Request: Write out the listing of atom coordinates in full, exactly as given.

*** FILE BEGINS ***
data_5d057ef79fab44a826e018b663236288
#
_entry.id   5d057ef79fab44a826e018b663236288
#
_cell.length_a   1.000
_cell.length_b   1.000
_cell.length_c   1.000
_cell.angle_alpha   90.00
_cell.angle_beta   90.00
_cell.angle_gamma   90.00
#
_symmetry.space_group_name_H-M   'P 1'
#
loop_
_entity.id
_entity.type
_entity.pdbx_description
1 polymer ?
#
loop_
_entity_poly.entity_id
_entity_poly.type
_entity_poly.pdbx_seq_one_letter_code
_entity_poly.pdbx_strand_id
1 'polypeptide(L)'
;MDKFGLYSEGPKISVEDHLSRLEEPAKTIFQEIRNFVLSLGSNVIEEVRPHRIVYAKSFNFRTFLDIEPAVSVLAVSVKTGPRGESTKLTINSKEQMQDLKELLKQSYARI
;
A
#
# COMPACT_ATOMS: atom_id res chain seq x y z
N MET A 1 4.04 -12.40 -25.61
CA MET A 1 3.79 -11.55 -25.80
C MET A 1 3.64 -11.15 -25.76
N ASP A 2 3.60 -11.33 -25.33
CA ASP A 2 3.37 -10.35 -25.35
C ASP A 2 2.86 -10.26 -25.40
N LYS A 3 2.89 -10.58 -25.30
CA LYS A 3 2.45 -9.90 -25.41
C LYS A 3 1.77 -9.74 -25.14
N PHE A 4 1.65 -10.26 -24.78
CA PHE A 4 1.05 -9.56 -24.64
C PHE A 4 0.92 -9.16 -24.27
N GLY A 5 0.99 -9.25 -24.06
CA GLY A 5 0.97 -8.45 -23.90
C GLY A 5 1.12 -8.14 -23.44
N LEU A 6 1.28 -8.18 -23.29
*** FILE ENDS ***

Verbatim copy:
data_5d057ef79fab44a826e018b663236288
#
_entry.id   5d057ef79fab44a826e018b663236288
#
_cell.length_a   1.000
_cell.length_b   1.000
_cell.length_c   1.000
_cell.angle_alpha   90.00
_cell.angle_beta   90.00
_cell.angle_gamma   90.00
#
_symmetry.space_group_name_H-M   'P 1'
#
loop_
_entity.id
_entity.type
_entity.pdbx_description
1 polymer ?
#
loop_
_entity_poly.entity_id
_entity_poly.type
_entity_poly.pdbx_seq_one_letter_code
_entity_poly.pdbx_strand_id
1 'polypeptide(L)'
;MDKFGLYSEGPKISVEDHLSRLEEPAKTIFQEIRNFVLSLGSNVIEEVRPHRIVYAKSFNFRTFLDIEPAVSVLAVSVKTGPRGESTKLTINSKEQMQDLKELLKQSYARI
;
A
#
# COMPACT_ATOMS: atom_id res chain seq x y z
N MET A 1 4.04 -12.40 -25.61
CA MET A 1 3.79 -11.55 -25.80
C MET A 1 3.64 -11.15 -25.76
N ASP A 2 3.60 -11.33 -25.33
CA ASP A 2 3.37 -10.35 -25.35
C ASP A 2 2.86 -10.26 -25.40
N LYS A 3 2.89 -10.58 -25.30
CA LYS A 3 2.45 -9.90 -25.41
C LYS A 3 1.77 -9.74 -25.14
N PHE A 4 1.65 -10.26 -24.78
CA PHE A 4 1.05 -9.56 -24.64
C PHE A 4 0.92 -9.16 -24.27
N GLY A 5 0.99 -9.25 -24.06
CA GLY A 5 0.97 -8.45 -23.90
C GLY A 5 1.12 -8.14 -23.44
N LEU A 6 1.28 -8.18 -23.29